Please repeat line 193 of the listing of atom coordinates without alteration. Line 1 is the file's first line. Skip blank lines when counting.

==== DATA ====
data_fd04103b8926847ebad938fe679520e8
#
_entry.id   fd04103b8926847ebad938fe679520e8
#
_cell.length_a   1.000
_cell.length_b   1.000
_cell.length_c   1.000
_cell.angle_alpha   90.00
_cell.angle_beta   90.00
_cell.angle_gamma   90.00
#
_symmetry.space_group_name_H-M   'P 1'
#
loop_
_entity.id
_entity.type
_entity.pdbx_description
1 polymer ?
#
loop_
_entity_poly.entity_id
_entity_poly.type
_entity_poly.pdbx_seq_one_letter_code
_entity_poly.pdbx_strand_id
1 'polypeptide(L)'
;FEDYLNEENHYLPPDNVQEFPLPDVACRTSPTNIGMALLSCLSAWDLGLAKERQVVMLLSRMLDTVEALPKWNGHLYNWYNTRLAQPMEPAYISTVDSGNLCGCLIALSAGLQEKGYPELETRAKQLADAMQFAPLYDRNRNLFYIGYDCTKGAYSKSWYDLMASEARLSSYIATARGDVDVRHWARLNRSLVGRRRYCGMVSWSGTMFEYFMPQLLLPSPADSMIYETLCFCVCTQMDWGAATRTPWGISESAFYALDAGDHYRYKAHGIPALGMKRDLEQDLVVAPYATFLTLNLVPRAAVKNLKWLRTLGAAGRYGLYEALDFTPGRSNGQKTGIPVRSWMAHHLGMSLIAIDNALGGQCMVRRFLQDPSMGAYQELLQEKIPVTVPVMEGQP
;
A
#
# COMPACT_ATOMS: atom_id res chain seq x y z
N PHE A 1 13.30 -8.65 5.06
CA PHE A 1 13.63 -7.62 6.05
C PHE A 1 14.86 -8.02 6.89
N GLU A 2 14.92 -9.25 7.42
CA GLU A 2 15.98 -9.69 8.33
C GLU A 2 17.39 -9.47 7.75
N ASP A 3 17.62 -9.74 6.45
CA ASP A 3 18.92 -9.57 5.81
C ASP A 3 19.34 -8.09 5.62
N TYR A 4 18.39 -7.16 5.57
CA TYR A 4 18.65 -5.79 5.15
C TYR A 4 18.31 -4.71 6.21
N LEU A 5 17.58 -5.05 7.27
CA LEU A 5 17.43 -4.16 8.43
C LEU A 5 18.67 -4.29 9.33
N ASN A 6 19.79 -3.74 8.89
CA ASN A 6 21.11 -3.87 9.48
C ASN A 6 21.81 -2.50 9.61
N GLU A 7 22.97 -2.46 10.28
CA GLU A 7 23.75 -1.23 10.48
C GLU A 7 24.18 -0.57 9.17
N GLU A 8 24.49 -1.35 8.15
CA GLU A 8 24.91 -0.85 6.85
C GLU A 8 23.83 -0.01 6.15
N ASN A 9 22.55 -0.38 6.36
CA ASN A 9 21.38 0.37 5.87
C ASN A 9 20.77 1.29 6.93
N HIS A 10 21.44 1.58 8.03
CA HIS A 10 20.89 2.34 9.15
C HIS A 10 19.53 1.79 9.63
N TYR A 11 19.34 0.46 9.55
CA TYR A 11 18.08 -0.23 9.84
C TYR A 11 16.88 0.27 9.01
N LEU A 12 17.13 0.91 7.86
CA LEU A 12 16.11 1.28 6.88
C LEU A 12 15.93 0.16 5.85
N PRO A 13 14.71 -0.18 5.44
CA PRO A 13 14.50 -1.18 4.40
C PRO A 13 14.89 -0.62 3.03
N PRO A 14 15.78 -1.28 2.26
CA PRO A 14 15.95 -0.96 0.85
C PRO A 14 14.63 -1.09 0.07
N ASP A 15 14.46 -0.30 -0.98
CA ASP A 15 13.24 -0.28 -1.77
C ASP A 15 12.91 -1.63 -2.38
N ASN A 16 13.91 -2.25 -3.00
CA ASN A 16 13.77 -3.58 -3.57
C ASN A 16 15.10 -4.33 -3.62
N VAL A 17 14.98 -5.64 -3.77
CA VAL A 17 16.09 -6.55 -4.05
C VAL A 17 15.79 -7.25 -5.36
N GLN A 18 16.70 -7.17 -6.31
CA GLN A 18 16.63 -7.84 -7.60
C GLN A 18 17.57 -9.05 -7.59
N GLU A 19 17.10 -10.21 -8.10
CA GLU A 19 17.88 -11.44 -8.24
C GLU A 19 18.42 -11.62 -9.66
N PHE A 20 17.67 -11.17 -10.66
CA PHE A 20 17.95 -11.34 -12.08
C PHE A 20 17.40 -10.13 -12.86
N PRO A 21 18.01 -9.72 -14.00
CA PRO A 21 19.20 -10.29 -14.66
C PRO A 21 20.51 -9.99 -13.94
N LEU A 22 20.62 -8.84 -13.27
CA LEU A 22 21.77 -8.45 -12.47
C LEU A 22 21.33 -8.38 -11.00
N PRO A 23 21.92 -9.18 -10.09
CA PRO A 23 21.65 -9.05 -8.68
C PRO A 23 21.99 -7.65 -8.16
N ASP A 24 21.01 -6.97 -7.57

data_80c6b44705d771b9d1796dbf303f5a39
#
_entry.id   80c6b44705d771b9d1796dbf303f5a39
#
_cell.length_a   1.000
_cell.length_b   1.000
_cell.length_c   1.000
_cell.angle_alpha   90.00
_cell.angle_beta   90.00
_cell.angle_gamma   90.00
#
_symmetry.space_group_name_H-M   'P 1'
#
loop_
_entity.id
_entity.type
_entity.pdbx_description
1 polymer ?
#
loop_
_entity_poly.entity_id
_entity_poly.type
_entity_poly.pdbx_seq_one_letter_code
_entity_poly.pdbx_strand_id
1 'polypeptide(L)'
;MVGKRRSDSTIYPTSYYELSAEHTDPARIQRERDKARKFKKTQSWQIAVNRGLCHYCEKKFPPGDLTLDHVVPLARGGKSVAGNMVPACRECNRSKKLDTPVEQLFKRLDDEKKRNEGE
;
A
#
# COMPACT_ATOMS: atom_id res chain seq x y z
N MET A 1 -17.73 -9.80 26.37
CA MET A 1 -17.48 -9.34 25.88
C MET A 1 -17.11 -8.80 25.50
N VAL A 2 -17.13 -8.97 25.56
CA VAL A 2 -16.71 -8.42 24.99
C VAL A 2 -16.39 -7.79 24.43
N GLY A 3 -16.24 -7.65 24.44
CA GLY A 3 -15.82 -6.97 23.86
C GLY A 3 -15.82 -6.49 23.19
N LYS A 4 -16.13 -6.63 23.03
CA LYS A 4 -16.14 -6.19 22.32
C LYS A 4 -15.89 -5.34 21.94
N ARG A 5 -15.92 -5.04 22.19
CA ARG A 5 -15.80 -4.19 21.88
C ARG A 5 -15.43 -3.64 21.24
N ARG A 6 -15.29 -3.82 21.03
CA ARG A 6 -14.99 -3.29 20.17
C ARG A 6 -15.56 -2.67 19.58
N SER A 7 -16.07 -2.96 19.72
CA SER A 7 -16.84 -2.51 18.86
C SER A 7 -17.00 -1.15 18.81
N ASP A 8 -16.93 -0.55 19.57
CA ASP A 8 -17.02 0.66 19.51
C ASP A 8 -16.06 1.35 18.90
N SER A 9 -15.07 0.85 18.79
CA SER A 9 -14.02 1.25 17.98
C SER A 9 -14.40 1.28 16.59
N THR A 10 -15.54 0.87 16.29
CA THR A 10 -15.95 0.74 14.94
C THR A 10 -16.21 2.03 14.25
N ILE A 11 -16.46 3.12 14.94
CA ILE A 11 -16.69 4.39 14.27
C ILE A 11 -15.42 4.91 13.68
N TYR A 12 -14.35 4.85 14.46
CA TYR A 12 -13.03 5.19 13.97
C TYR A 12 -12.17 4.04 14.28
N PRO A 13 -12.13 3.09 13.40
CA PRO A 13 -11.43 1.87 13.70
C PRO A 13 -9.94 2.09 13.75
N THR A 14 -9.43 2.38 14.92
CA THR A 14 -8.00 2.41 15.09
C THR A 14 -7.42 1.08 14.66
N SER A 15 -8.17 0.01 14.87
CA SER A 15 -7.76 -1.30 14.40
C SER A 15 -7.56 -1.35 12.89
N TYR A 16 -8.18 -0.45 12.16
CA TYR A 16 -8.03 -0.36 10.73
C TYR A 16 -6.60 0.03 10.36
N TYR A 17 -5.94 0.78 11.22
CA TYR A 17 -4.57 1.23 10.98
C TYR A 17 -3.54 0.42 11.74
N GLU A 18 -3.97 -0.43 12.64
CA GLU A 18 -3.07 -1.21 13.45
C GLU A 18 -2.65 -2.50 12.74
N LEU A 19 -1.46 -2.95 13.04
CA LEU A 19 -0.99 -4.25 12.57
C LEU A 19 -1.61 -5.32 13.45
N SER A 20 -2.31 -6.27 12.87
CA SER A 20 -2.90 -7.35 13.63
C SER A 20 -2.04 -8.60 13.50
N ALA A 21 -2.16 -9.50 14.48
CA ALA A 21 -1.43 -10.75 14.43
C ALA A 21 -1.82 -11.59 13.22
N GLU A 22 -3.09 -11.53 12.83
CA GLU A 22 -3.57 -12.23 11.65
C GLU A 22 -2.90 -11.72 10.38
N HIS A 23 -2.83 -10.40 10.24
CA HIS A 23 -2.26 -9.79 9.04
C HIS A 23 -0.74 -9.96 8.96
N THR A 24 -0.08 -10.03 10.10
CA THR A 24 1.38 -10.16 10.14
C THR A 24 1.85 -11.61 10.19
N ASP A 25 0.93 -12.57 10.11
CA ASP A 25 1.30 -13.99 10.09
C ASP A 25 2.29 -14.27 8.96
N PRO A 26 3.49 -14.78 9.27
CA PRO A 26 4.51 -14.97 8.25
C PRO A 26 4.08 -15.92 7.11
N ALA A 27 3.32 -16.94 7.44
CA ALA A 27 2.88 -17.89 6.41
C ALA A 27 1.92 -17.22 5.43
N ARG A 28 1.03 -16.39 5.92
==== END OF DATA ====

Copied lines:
C ALA A 21 -1.82 -11.59 13.22